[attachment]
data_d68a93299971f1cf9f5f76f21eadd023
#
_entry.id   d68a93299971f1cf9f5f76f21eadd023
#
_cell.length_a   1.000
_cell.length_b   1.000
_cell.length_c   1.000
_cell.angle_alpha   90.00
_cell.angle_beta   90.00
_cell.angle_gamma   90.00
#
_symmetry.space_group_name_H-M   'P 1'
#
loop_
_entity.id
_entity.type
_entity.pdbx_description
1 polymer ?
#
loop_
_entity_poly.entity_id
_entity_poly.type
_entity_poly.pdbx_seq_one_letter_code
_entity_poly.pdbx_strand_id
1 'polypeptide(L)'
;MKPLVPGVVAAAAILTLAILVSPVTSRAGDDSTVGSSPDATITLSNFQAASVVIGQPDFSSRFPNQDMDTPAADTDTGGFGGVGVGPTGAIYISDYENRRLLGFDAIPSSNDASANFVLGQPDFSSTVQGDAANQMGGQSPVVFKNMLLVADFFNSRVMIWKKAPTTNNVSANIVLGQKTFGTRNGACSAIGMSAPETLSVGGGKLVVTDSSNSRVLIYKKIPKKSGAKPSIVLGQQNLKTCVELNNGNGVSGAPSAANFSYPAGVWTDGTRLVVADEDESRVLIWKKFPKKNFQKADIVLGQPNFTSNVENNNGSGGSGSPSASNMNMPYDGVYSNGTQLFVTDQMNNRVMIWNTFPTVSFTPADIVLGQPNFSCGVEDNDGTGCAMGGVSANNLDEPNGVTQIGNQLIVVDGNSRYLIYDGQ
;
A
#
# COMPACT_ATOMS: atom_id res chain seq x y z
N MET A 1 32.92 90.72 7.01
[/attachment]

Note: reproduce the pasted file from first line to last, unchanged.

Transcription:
data_d68a93299971f1cf9f5f76f21eadd023
#
_entry.id   d68a93299971f1cf9f5f76f21eadd023
#
_cell.length_a   1.000
_cell.length_b   1.000
_cell.length_c   1.000
_cell.angle_alpha   90.00
_cell.angle_beta   90.00
_cell.angle_gamma   90.00
#
_symmetry.space_group_name_H-M   'P 1'
#
loop_
_entity.id
_entity.type
_entity.pdbx_description
1 polymer ?
#
loop_
_entity_poly.entity_id
_entity_poly.type
_entity_poly.pdbx_seq_one_letter_code
_entity_poly.pdbx_strand_id
1 'polypeptide(L)'
;MKPLVPGVVAAAAILTLAILVSPVTSRAGDDSTVGSSPDATITLSNFQAASVVIGQPDFSSRFPNQDMDTPAADTDTGGFGGVGVGPTGAIYISDYENRRLLGFDAIPSSNDASANFVLGQPDFSSTVQGDAANQMGGQSPVVFKNMLLVADFFNSRVMIWKKAPTTNNVSANIVLGQKTFGTRNGACSAIGMSAPETLSVGGGKLVVTDSSNSRVLIYKKIPKKSGAKPSIVLGQQNLKTCVELNNGNGVSGAPSAANFSYPAGVWTDGTRLVVADEDESRVLIWKKFPKKNFQKADIVLGQPNFTSNVENNNGSGGSGSPSASNMNMPYDGVYSNGTQLFVTDQMNNRVMIWNTFPTVSFTPADIVLGQPNFSCGVEDNDGTGCAMGGVSANNLDEPNGVTQIGNQLIVVDGNSRYLIYDGQ
;
A
#
# COMPACT_ATOMS: atom_id res chain seq x y z
N MET A 1 32.92 90.72 7.01